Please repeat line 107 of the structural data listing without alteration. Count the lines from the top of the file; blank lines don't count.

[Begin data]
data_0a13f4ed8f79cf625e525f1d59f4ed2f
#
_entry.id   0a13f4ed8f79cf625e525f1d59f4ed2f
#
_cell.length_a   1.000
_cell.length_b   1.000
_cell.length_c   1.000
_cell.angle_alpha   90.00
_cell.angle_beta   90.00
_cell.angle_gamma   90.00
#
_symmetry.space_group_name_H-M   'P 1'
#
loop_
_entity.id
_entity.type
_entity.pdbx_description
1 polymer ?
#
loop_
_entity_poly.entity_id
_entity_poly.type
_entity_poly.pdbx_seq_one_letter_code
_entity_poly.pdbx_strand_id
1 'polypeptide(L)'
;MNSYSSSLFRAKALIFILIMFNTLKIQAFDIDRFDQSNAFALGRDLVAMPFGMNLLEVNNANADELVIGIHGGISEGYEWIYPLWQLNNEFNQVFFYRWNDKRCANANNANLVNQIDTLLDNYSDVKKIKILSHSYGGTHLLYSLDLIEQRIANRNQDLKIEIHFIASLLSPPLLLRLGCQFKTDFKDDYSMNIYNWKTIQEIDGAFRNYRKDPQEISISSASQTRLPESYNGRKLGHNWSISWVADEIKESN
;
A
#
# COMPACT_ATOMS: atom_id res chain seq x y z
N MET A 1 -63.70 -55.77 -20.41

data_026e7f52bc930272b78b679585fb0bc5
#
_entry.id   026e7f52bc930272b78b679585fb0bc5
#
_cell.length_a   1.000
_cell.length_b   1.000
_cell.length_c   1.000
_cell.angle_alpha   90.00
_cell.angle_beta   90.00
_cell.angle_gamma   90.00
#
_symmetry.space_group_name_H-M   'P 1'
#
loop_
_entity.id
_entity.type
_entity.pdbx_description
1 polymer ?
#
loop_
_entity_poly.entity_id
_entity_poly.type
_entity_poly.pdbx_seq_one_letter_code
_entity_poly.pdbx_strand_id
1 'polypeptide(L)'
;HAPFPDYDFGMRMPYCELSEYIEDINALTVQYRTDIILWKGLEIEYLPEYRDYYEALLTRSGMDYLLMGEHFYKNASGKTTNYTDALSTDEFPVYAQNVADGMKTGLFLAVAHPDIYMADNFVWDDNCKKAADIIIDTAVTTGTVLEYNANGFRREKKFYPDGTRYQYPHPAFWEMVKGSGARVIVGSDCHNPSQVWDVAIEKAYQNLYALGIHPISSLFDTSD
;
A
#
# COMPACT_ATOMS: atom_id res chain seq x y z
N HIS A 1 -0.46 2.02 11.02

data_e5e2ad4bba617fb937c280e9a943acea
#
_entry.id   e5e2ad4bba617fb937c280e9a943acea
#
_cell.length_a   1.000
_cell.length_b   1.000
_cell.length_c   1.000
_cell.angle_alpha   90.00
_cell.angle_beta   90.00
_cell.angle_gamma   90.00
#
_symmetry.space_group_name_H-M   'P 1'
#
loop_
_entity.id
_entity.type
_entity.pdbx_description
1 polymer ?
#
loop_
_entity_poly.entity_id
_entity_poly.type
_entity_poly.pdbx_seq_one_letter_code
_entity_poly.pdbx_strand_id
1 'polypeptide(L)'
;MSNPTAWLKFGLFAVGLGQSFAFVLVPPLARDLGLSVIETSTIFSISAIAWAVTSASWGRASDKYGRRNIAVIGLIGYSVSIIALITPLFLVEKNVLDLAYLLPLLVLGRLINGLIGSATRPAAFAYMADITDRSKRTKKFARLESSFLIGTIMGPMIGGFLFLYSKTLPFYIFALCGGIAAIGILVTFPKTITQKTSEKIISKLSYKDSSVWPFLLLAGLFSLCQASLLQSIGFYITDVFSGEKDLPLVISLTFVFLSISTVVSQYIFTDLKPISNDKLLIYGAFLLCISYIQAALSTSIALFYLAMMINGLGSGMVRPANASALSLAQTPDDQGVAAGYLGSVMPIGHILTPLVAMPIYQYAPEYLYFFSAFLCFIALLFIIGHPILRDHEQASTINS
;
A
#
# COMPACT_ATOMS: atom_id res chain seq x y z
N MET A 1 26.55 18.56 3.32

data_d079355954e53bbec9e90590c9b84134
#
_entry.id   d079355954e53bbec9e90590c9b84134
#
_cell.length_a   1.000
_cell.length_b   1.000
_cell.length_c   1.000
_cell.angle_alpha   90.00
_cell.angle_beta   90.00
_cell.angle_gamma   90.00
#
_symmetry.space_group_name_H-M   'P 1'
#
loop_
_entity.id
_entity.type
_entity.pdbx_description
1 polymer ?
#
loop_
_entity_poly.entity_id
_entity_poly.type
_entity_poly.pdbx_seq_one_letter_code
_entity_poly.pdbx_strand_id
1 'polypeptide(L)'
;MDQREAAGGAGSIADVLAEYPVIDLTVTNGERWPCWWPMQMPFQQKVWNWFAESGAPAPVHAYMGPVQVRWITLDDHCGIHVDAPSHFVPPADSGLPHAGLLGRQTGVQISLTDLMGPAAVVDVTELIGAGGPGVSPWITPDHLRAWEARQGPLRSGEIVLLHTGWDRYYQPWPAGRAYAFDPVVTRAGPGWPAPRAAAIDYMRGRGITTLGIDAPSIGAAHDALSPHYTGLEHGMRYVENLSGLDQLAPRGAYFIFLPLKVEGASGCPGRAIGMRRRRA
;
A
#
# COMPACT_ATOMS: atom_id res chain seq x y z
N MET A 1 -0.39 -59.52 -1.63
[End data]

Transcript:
loop_